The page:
As the months slipped by at Holt or Chirk or both, Somerset had ample opportunity to consider his position. First, he had effectively been rusticated, which to a courtier's mind meant he was out of favour. Next, he was located in an area where the local populace were notably restive. (Not being familiar with this part of the world he may not have realised that this was pretty much par for the course for Chester and North Wales, and had been for centuries.) We can probably take it as read that he came across some Welshmen of name who were still hot for Lancaster. He may have thought on the fact that Harlech Castle was still holding out against the Yorkists, while in the North, of course, the Lancastrians were back in charge of several castles and Henry VI himself was back on English soil.

To do nothing was a risk - King Edward might have no further use for him, and in that event his future in Yorkist England would be bleak. He had many obvious enemies, including at least one or two who were exceptionally powerful. To turn his coat again also had its risks, obviously. Unless he was unusually obtuse, Somerset must have realised that - in the present circumstances - a Lancastrian restoration was a tall order. He may still have hoped that Queen Margaret would win the support of Louis XI. (In point of fact Louis had already refused to give any aid whatsoever, and Margaret was reduced to living (with her few followers) on the small amount of money her impoverished father could spare her.)

Anyway, round about Christmas 1463 Somerset departed from Wales in some haste, accompanied by a small party of followers (who may well have included his brothers Edmund - recently released from the Tower - and John of whom practically nothing is known.) After some hair-raising adventures, including one incident where Somerset was almost arrested, they eventually reached Bamburgh and made their submission to Henry VI. King Henry was doubtless very pleased to see them, as he badly needed every man he could muster. A relatively competent general like Somerset must have seemed like a Godsend.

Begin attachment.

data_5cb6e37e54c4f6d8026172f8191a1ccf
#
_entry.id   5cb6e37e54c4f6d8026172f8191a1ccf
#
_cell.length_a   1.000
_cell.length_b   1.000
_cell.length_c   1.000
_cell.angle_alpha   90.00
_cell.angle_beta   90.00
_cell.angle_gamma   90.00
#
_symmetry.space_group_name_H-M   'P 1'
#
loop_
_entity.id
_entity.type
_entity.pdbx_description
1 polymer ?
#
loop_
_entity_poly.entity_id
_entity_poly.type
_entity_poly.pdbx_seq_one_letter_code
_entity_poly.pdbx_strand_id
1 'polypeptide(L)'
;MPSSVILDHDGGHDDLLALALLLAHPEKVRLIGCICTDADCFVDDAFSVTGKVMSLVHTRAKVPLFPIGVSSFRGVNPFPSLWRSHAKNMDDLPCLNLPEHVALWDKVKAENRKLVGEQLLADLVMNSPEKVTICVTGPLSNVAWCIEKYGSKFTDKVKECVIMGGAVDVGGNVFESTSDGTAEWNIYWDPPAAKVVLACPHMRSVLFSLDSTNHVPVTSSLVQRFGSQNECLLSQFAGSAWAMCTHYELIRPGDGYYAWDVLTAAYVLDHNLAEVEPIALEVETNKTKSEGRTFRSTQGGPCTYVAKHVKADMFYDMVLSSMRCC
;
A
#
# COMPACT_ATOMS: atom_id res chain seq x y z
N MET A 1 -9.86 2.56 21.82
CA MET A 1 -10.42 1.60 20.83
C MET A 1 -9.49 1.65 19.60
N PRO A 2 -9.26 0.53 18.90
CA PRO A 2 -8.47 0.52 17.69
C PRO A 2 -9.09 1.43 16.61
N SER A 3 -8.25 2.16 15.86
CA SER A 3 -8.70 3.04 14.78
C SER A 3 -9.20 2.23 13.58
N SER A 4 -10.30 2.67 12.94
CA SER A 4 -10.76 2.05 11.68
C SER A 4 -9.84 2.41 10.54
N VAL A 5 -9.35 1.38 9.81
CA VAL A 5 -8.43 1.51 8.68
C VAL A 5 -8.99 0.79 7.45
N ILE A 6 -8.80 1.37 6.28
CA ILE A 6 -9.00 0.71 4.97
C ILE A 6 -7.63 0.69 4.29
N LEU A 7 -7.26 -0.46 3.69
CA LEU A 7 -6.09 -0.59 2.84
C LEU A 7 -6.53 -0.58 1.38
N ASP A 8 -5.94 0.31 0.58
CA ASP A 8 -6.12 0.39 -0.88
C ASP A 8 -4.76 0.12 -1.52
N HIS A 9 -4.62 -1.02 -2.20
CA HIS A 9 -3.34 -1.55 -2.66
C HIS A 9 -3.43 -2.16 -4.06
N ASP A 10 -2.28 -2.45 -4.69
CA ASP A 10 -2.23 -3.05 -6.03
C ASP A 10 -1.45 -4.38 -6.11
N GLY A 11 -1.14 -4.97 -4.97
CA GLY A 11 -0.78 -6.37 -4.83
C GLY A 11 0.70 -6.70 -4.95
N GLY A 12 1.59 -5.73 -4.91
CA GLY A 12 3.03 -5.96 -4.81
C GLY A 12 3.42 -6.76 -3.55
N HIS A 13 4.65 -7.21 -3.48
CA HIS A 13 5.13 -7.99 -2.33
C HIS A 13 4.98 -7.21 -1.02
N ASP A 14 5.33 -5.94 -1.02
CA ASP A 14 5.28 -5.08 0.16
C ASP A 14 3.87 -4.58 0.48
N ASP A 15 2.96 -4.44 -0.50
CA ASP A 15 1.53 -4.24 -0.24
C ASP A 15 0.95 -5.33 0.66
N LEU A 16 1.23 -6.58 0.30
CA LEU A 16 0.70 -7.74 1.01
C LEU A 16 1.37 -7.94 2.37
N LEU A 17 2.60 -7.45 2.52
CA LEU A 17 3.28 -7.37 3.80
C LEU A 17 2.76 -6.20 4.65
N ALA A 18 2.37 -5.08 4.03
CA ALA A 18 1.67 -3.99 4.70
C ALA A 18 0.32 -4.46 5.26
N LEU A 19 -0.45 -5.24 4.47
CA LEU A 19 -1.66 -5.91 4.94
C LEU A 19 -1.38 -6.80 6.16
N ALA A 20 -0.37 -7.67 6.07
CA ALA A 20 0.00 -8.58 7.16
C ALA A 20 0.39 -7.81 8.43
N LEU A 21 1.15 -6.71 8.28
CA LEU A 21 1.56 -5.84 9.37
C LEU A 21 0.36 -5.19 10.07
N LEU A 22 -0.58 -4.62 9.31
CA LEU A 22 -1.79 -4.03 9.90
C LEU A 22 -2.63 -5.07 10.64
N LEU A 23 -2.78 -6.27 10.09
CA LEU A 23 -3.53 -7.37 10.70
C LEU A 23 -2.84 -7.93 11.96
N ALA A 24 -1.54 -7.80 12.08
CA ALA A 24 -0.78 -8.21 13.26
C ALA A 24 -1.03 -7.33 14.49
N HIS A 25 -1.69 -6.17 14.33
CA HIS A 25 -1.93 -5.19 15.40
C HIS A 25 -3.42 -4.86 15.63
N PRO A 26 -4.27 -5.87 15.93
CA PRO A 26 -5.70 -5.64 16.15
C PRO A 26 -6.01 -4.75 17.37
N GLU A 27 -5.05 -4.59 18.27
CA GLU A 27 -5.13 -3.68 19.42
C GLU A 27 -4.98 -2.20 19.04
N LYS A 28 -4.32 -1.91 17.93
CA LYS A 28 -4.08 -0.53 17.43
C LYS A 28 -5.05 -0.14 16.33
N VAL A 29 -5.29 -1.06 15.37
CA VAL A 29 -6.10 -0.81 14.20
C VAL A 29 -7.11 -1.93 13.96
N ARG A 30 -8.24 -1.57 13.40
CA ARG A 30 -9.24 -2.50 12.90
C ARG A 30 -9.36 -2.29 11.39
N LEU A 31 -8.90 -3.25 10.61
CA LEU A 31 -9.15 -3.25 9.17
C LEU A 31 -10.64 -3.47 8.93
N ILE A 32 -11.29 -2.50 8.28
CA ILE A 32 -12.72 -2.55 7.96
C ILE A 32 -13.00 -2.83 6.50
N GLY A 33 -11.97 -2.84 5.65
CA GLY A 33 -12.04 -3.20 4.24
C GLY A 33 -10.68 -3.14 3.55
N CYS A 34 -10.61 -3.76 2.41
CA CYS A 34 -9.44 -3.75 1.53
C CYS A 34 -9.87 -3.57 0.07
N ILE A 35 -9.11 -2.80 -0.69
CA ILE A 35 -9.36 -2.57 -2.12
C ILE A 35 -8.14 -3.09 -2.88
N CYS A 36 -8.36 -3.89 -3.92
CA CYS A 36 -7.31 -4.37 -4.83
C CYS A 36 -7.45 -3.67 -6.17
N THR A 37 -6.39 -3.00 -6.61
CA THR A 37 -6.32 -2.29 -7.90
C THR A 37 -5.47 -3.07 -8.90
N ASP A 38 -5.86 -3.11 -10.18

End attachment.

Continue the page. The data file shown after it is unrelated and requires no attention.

Somerset did not sit around, but began to take such active measures as a man with very few soldiers at his disposal could. In April 1464 he attempted an ambush on John Neville, Lord Montagu, who was on his way to Newcastle to escort some Scottish envoys to York, where they were scheduled to hold peace negotiations with the Neville brothers. There was a fight, but Montagu cut his way through to Newcastle, where he promptly recruited a small force and set out to destroy Somerset. The 'armies' met at Hedgeley Moor near Morpeth on 25 April. Montagu attacked at once and Sir Ralph Percy was killed; however Somerset and the majority of men fled to higher ground and Montagu decided it was too risky to pursue with his small number of men. So he returned to Newcastle, picked up the Scots, and made his way back to York to consult with his brothers about the next step.

Monday, 18 June 2012

Henry Beaufort, Duke of Somerset, part 4.

In the early summer of 1463, Sir Ralph Percy reverted to his former Lancastrian loyalties and surrendered Bamburgh and Dunstanburgh to the Scottish/Lancastrian allies. In its way, trusting Ralph Percy with this responsibility had been as big a gamble as trusting Somerset, but it may have been the case that he was the only practical option in this neck of the woods, where the Percy name was still important.

Perhaps more surprising was the decision of Sir Ralph Grey to hand over Alnwick to the enemy. Grey had been regarded as a committed 'Yorkist' and was indeed grandson to the Grey executed with Cambridge at Southampton in 1415.

Warwick and Montagu were immediately instructed to mobilise their forces in the north - Warwick had been in London for the Parliament and had to make a long journey. Edward meanwhile concluded the Parliament without any undue haste and moved to Northampton, where he planned a muster.